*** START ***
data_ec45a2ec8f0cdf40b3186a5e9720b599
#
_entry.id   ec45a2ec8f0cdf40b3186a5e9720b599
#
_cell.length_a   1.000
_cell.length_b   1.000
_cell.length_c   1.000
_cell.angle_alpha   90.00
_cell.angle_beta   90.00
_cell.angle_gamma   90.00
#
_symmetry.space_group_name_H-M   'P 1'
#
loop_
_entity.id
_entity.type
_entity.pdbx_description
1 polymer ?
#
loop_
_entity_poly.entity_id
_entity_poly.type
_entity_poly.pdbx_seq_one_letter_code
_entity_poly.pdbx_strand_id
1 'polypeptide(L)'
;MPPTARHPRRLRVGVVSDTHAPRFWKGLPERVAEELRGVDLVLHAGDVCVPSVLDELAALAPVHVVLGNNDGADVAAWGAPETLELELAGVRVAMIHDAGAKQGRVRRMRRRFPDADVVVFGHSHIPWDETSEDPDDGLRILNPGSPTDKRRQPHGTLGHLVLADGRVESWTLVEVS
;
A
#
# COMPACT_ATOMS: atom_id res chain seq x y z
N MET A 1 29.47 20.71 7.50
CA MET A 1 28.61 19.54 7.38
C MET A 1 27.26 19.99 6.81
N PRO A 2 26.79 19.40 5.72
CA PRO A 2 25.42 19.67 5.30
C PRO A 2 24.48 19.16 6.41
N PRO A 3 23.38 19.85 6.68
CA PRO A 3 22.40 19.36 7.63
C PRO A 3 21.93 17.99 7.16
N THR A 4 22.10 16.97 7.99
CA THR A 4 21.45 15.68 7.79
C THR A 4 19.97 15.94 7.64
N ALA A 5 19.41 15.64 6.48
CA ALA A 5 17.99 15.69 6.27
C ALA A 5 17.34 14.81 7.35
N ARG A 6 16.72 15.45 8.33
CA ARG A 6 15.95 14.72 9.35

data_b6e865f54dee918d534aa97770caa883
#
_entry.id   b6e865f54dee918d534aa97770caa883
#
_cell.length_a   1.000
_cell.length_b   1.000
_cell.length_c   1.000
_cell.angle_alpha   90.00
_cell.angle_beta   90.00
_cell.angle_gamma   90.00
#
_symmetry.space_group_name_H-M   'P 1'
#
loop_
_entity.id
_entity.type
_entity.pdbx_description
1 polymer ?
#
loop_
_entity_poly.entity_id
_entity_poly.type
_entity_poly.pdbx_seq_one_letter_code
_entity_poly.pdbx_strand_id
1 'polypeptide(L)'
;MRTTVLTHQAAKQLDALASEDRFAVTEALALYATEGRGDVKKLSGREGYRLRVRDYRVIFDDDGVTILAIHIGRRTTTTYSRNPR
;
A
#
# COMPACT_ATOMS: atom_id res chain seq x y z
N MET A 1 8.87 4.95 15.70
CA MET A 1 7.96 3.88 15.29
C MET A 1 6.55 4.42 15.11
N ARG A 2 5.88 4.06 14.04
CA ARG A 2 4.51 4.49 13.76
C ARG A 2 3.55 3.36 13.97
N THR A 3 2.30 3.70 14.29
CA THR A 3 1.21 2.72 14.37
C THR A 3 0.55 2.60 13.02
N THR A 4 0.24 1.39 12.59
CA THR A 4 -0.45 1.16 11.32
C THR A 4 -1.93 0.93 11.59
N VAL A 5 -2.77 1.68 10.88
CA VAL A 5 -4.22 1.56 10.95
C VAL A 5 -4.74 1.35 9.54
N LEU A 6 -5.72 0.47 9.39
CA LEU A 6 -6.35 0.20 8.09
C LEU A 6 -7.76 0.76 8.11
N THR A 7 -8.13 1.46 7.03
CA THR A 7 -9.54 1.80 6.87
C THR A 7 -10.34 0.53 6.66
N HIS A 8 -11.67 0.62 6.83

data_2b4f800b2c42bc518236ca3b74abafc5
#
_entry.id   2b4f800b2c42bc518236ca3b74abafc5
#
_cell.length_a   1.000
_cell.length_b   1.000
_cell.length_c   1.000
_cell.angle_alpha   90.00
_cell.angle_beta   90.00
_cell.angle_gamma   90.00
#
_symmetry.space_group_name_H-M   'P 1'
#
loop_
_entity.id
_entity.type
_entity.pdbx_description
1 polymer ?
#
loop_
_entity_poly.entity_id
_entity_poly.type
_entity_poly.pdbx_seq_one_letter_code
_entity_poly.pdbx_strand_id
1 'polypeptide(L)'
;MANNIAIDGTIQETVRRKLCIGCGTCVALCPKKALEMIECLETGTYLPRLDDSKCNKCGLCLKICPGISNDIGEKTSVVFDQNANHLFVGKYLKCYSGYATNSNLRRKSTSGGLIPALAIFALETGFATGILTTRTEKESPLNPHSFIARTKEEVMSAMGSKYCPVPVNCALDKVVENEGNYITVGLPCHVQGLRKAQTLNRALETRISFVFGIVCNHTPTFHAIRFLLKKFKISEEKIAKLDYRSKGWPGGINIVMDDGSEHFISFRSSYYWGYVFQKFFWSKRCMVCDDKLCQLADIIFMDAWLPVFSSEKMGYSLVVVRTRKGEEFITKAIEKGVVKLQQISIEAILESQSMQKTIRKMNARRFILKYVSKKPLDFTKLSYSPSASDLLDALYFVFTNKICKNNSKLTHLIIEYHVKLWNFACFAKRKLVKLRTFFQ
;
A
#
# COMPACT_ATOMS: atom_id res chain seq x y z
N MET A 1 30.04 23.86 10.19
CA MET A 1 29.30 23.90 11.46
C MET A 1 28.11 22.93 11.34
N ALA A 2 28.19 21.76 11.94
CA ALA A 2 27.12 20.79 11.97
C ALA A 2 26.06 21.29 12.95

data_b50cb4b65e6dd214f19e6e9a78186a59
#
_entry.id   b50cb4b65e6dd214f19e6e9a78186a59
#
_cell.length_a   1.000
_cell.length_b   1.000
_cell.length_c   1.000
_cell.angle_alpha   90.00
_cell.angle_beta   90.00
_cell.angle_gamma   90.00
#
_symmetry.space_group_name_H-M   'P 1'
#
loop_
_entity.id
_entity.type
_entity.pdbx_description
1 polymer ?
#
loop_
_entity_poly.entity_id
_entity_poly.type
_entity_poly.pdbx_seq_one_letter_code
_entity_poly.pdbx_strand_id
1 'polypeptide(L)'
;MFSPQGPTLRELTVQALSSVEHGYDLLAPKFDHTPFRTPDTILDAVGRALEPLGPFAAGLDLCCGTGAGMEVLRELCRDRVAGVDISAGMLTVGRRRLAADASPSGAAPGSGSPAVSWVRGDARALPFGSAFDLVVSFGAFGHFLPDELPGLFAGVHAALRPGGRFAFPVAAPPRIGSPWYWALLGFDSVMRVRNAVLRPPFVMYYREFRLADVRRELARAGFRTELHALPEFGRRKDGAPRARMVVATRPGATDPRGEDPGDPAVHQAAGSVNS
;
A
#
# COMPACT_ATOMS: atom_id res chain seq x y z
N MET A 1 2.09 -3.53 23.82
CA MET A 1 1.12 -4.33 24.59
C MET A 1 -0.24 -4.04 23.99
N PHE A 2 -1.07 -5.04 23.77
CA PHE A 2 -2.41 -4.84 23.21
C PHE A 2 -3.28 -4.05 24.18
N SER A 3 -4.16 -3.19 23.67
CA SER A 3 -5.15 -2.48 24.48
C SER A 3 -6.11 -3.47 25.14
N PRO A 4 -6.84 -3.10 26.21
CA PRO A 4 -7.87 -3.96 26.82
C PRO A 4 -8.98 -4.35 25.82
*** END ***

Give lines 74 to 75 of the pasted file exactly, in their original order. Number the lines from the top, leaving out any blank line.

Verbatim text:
;
A